Compositional Techniques

by Darren Lux.

Composing music of any style can become a very torturous process without some kind of solid starting point or a specific goal in mind. Frequently a piece has been started, but when ideas run out, the work stops and the music remains unfinished. For these reasons, I shall supply readers with an arsenal of techniques for generating material in the creation of your own pieces of music, and offer suggestions for what I have personally found helpful in getting past the dreaded mistress known as writer`s block.

I would start by saying that if you have a musical idea, which has some meaning for you, run with it. Do not be afraid to take off with a single idea; play it out to its full potential. One theme can be enough to hold an entire piece together. Repetition of notes, motifs, rhythms, and mixtures of sounds can be valuable assets to your music, if done in interesting ways. Something as simple as a repeated section of music, or a recurring rhythmic idea can be very effective in pulling listeners in and bringing a composition together. Take your idea and harmonize it, change rhythms and voicing, switch instruments, add ornamental colouration, or change the register it’s played in. Always look for another way to expand upon an idea that has a lasting impact for you. Do not be deterred by what an audience would enjoy. Compose what you want to compose, without regard to what is popular, conventional, or simple. It is YOUR music. So make it your own composition, in your own unique voice. Integrity in music can be hard to come by, but never depreciates in value. If you happen to be writing top 40/pop music, then please ignore the previous three sentences. Write the simplest 3-minute pop-techno song you can manage.

If you cannot think of any ideas, look to source material. Find music you enjoy, or that has similarities in tone colour, instrumentation and style to your own work for inspiration. Often I will find a musical theme, idea or riff that catches my attention, and look for ways to improve upon it. Perhaps you find a melody that you cannot get out of your head, or a rhythm that forces your foot to tap or fingers to drum. Vary it, turn it on its head, invert it, play it backwards, change the tempo register or key, or even take the whole thing (As long as it isn’t under copyright protection). Embellish stylize and repeat. Another idea to try is to get outside of your comfort zone. If you only listen to and write structured tonal music, try looking into some electronic, post-tonal, and atonal or ambient/atmospheric pieces. I have found a great many ideas for my heavy metal songs that have come from tonal and post-tonal classical music, blues, jazz, electro-acoustic and even musicals. Write for instruments or in styles you have never tried before. I cannot even express how much I have learned in the last year, which has been my first foray into writing and playing classical music. Diverse knowledge is invaluable in music. Always be on the lookout for a new handle, a new sound.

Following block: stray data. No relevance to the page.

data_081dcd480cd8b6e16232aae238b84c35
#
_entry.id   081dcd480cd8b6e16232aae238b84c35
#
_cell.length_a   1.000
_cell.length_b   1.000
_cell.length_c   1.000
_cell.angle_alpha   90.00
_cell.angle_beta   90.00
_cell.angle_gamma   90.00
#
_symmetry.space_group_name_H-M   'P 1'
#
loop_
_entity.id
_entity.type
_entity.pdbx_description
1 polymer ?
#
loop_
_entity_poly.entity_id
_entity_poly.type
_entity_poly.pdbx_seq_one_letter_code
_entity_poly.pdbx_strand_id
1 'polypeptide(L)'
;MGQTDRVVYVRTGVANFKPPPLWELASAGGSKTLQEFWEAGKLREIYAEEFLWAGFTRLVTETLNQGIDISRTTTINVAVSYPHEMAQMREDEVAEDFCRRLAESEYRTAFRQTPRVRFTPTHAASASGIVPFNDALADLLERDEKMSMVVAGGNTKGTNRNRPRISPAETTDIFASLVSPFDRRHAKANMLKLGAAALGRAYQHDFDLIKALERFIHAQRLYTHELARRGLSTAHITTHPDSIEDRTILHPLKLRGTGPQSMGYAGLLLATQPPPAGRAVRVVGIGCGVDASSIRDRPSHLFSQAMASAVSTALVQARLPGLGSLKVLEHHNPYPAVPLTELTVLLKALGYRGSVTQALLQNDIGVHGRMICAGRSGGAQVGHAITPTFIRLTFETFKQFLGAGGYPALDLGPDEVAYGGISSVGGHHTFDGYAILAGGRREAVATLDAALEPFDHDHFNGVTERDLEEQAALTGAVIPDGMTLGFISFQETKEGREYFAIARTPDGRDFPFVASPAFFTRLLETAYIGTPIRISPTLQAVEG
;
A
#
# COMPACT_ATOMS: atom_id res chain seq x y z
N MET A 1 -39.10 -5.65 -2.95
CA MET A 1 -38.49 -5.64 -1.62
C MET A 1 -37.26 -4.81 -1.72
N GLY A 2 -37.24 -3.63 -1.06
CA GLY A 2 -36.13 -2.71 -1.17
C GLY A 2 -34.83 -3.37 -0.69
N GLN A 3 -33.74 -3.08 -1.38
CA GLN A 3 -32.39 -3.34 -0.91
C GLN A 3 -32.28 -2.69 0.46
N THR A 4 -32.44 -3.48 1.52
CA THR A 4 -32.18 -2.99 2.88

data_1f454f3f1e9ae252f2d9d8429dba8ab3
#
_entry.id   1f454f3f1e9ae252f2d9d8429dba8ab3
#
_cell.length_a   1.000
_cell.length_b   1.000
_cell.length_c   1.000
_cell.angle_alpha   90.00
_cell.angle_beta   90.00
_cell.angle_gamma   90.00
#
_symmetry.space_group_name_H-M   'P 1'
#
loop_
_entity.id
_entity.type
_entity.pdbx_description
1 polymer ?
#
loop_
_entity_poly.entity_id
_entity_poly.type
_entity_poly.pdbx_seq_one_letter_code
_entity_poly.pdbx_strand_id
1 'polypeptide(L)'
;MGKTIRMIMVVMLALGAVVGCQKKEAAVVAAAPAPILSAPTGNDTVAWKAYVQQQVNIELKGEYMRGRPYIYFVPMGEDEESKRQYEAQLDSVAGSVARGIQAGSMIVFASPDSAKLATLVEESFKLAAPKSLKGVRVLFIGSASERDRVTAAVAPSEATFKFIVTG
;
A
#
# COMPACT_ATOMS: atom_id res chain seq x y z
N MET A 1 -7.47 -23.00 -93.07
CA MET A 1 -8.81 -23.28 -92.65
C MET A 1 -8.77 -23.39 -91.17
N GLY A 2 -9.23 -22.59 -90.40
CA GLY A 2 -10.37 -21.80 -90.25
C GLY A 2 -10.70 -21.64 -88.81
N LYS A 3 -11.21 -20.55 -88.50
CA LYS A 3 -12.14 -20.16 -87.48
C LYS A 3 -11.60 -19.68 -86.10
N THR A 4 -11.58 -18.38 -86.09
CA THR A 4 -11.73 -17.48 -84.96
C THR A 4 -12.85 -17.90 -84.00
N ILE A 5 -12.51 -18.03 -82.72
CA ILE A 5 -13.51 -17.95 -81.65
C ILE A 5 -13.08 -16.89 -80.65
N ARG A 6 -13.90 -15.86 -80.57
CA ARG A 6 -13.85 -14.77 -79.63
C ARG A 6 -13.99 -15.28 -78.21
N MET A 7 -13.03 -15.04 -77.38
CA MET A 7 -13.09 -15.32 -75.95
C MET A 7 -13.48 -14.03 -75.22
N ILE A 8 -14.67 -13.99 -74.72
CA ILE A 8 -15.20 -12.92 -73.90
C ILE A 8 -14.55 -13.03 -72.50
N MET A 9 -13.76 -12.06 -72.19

As for writer’s block, the bane of artists the world over, there are many useful tactics to deal with this particular problem. The most useful in my opinion is to take a big step back, and stop looking at what you’ve written, and instead focus on what you are trying to achieve. Take a nice walk, or a shower; the best ideas appear in the shower. Set your piece aside for a few hours or a day, and come back to it with fresh eyes, ears, and mind. Try writing in a different way. If you always play your music on a guitar then write it down, try notating on staff paper, or writing an improvised or abstract score. Try composing on piano, or another instrument you don’t normally use. Relax and listen to some music you genuinely enjoy, and refresh your mind for the task at hand.

Take your time. If you can avoid it, do not rush. Be thoughtful of what you are trying to achieve, and how you go about crafting your music. Small details like dynamic changes, different techniques and varied instrument doublings can change a nice piece into a glorious composition. Good Luck!

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